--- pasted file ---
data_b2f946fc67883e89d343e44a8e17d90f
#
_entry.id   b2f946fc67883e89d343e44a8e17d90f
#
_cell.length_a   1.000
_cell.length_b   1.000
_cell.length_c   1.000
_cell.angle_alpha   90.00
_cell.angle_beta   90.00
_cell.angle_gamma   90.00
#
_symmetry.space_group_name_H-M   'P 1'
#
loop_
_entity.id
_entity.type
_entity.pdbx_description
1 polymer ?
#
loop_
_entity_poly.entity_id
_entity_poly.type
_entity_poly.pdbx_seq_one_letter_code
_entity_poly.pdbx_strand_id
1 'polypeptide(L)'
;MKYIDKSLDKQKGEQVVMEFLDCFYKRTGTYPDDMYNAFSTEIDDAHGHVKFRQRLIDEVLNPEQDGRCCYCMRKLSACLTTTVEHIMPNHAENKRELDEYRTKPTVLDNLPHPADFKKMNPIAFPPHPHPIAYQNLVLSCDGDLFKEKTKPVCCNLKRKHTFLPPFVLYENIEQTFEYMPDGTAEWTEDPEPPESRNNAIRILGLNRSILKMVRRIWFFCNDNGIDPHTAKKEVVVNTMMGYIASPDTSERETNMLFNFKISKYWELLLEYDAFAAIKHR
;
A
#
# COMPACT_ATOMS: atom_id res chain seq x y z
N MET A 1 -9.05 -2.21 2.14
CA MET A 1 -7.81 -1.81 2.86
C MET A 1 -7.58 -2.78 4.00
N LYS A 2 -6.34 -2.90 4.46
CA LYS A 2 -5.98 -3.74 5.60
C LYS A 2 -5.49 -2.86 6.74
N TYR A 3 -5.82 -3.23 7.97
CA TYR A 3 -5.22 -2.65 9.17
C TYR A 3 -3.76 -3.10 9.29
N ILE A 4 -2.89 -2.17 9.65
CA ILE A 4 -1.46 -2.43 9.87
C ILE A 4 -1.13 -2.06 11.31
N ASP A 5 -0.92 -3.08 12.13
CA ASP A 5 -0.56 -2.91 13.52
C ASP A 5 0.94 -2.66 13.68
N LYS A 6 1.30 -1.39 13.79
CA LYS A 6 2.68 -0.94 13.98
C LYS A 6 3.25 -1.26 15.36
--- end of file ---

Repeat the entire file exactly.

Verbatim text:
data_b2f946fc67883e89d343e44a8e17d90f
#
_entry.id   b2f946fc67883e89d343e44a8e17d90f
#
_cell.length_a   1.000
_cell.length_b   1.000
_cell.length_c   1.000
_cell.angle_alpha   90.00
_cell.angle_beta   90.00
_cell.angle_gamma   90.00
#
_symmetry.space_group_name_H-M   'P 1'
#
loop_
_entity.id
_entity.type
_entity.pdbx_description
1 polymer ?
#
loop_
_entity_poly.entity_id
_entity_poly.type
_entity_poly.pdbx_seq_one_letter_code
_entity_poly.pdbx_strand_id
1 'polypeptide(L)'
;MKYIDKSLDKQKGEQVVMEFLDCFYKRTGTYPDDMYNAFSTEIDDAHGHVKFRQRLIDEVLNPEQDGRCCYCMRKLSACLTTTVEHIMPNHAENKRELDEYRTKPTVLDNLPHPADFKKMNPIAFPPHPHPIAYQNLVLSCDGDLFKEKTKPVCCNLKRKHTFLPPFVLYENIEQTFEYMPDGTAEWTEDPEPPESRNNAIRILGLNRSILKMVRRIWFFCNDNGIDPHTAKKEVVVNTMMGYIASPDTSERETNMLFNFKISKYWELLLEYDAFAAIKHR
;
A
#
# COMPACT_ATOMS: atom_id res chain seq x y z
N MET A 1 -9.05 -2.21 2.14
CA MET A 1 -7.81 -1.81 2.86
C MET A 1 -7.58 -2.78 4.00
N LYS A 2 -6.34 -2.90 4.46
CA LYS A 2 -5.98 -3.74 5.60
C LYS A 2 -5.49 -2.86 6.74
N TYR A 3 -5.82 -3.23 7.97
CA TYR A 3 -5.22 -2.65 9.17
C TYR A 3 -3.76 -3.10 9.29
N ILE A 4 -2.89 -2.17 9.65
CA ILE A 4 -1.46 -2.43 9.87
C ILE A 4 -1.13 -2.06 11.31
N ASP A 5 -0.92 -3.08 12.13
CA ASP A 5 -0.56 -2.91 13.52
C ASP A 5 0.94 -2.66 13.68
N LYS A 6 1.30 -1.39 13.79
CA LYS A 6 2.68 -0.94 13.98
C LYS A 6 3.25 -1.26 15.36